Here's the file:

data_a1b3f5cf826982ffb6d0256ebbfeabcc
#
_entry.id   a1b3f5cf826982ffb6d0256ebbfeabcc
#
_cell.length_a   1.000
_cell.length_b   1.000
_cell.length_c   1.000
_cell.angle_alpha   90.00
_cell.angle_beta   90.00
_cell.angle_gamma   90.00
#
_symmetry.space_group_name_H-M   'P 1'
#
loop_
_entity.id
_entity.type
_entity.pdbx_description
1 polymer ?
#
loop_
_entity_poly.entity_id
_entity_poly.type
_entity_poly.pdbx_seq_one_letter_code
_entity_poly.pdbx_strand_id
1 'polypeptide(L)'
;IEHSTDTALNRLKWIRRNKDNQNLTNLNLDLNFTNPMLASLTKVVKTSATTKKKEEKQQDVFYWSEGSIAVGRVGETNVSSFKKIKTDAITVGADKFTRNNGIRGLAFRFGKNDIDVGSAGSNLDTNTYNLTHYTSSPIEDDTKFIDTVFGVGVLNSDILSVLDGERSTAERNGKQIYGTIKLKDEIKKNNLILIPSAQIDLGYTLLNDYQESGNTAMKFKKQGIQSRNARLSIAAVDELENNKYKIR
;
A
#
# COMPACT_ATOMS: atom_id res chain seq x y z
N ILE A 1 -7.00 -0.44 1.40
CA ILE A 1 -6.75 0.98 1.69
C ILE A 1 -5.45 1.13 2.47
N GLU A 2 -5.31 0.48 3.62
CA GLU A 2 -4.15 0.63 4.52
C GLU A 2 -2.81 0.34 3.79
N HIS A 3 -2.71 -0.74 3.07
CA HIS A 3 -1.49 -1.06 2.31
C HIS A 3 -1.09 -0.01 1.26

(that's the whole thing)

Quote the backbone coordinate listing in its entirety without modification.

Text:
data_a1b3f5cf826982ffb6d0256ebbfeabcc
#
_entry.id   a1b3f5cf826982ffb6d0256ebbfeabcc
#
_cell.length_a   1.000
_cell.length_b   1.000
_cell.length_c   1.000
_cell.angle_alpha   90.00
_cell.angle_beta   90.00
_cell.angle_gamma   90.00
#
_symmetry.space_group_name_H-M   'P 1'
#
loop_
_entity.id
_entity.type
_entity.pdbx_description
1 polymer ?
#
loop_
_entity_poly.entity_id
_entity_poly.type
_entity_poly.pdbx_seq_one_letter_code
_entity_poly.pdbx_strand_id
1 'polypeptide(L)'
;IEHSTDTALNRLKWIRRNKDNQNLTNLNLDLNFTNPMLASLTKVVKTSATTKKKEEKQQDVFYWSEGSIAVGRVGETNVSSFKKIKTDAITVGADKFTRNNGIRGLAFRFGKNDIDVGSAGSNLDTNTYNLTHYTSSPIEDDTKFIDTVFGVGVLNSDILSVLDGERSTAERNGKQIYGTIKLKDEIKKNNLILIPSAQIDLGYTLLNDYQESGNTAMKFKKQGIQSRNARLSIAAVDELENNKYKIR
;
A
#
# COMPACT_ATOMS: atom_id res chain seq x y z
N ILE A 1 -7.00 -0.44 1.40
CA ILE A 1 -6.75 0.98 1.69
C ILE A 1 -5.45 1.13 2.47
N GLU A 2 -5.31 0.48 3.62
CA GLU A 2 -4.15 0.63 4.52
C GLU A 2 -2.81 0.34 3.79
N HIS A 3 -2.71 -0.74 3.07
CA HIS A 3 -1.49 -1.06 2.31
C HIS A 3 -1.09 -0.01 1.26